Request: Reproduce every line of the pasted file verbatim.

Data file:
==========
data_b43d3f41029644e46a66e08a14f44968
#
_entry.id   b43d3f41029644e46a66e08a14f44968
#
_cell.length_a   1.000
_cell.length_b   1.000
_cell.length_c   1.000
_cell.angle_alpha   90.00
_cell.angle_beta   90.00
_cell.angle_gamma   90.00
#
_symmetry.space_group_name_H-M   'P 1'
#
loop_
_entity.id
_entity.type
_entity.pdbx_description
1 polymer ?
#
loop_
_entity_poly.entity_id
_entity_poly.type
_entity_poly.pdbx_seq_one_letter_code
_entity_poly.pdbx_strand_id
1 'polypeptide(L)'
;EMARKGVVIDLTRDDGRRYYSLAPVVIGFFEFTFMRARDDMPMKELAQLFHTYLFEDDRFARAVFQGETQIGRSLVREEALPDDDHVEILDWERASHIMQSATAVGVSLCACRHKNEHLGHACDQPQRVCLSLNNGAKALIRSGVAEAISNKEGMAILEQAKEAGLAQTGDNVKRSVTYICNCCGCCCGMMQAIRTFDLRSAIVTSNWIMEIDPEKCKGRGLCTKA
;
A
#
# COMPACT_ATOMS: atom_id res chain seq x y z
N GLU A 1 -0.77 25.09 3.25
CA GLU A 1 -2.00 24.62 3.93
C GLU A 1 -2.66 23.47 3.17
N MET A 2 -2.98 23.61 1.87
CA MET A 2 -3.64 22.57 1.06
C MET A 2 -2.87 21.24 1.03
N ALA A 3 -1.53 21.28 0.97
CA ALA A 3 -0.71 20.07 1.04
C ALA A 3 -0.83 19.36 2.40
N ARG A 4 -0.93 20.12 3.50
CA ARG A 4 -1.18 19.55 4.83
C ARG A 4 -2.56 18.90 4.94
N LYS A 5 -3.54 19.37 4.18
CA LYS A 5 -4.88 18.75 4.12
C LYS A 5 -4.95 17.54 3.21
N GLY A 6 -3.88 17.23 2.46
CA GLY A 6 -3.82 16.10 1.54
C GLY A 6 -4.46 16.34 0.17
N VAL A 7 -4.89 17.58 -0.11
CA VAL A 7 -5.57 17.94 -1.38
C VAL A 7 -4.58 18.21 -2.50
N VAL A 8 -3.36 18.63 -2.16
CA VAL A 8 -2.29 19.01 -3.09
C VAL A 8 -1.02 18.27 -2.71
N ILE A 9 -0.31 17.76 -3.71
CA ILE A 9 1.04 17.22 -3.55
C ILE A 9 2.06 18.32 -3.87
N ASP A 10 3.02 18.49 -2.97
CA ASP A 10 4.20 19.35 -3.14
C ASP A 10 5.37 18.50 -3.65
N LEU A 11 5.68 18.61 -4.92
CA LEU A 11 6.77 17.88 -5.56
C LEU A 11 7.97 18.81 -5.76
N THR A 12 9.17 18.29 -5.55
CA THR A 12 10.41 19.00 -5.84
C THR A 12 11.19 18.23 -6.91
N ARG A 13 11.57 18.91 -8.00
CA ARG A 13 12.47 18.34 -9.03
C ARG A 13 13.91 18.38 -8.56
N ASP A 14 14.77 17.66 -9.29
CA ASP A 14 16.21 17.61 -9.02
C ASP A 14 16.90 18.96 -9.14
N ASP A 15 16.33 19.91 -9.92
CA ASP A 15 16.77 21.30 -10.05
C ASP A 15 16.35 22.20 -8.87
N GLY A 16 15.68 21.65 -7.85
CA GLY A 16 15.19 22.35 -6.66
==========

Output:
data_b43d3f41029644e46a66e08a14f44968
#
_entry.id   b43d3f41029644e46a66e08a14f44968
#
_cell.length_a   1.000
_cell.length_b   1.000
_cell.length_c   1.000
_cell.angle_alpha   90.00
_cell.angle_beta   90.00
_cell.angle_gamma   90.00
#
_symmetry.space_group_name_H-M   'P 1'
#
loop_
_entity.id
_entity.type
_entity.pdbx_description
1 polymer ?
#
loop_
_entity_poly.entity_id
_entity_poly.type
_entity_poly.pdbx_seq_one_letter_code
_entity_poly.pdbx_strand_id
1 'polypeptide(L)'
;EMARKGVVIDLTRDDGRRYYSLAPVVIGFFEFTFMRARDDMPMKELAQLFHTYLFEDDRFARAVFQGETQIGRSLVREEALPDDDHVEILDWERASHIMQSATAVGVSLCACRHKNEHLGHACDQPQRVCLSLNNGAKALIRSGVAEAISNKEGMAILEQAKEAGLAQTGDNVKRSVTYICNCCGCCCGMMQAIRTFDLRSAIVTSNWIMEIDPEKCKGRGLCTKA
;
A
#
# COMPACT_ATOMS: atom_id res chain seq x y z
N GLU A 1 -0.77 25.09 3.25
CA GLU A 1 -2.00 24.62 3.93
C GLU A 1 -2.66 23.47 3.17
N MET A 2 -2.98 23.61 1.87
CA MET A 2 -3.64 22.57 1.06
C MET A 2 -2.87 21.24 1.03
N ALA A 3 -1.53 21.28 0.97
CA ALA A 3 -0.71 20.07 1.04
C ALA A 3 -0.83 19.36 2.40
N ARG A 4 -0.93 20.12 3.50
CA ARG A 4 -1.18 19.55 4.83
C ARG A 4 -2.56 18.90 4.94
N LYS A 5 -3.54 19.37 4.18
CA LYS A 5 -4.88 18.75 4.12
C LYS A 5 -4.95 17.54 3.21
N GLY A 6 -3.88 17.23 2.46
CA GLY A 6 -3.82 16.10 1.54
C GLY A 6 -4.46 16.34 0.17
N VAL A 7 -4.89 17.58 -0.11
CA VAL A 7 -5.57 17.94 -1.38
C VAL A 7 -4.58 18.21 -2.50
N VAL A 8 -3.36 18.63 -2.16
CA VAL A 8 -2.29 19.01 -3.09
C VAL A 8 -1.02 18.27 -2.71
N ILE A 9 -0.31 17.76 -3.71
CA ILE A 9 1.04 17.22 -3.55
C ILE A 9 2.06 18.32 -3.87
N ASP A 10 3.02 18.49 -2.97
CA ASP A 10 4.20 19.35 -3.14
C ASP A 10 5.37 18.50 -3.65
N LEU A 11 5.68 18.61 -4.92
CA LEU A 11 6.77 17.88 -5.56
C LEU A 11 7.97 18.81 -5.76
N THR A 12 9.17 18.29 -5.55
CA THR A 12 10.41 19.00 -5.84
C THR A 12 11.19 18.23 -6.91
N ARG A 13 11.57 18.91 -8.00
CA ARG A 13 12.47 18.34 -9.03
C ARG A 13 13.91 18.38 -8.56
N ASP A 14 14.77 17.66 -9.29
CA ASP A 14 16.21 17.61 -9.02
C ASP A 14 16.90 18.96 -9.14
N ASP A 15 16.33 19.91 -9.92
CA ASP A 15 16.77 21.30 -10.05
C ASP A 15 16.35 22.20 -8.87
N GLY A 16 15.68 21.65 -7.85
CA GLY A 16 15.19 22.35 -6.66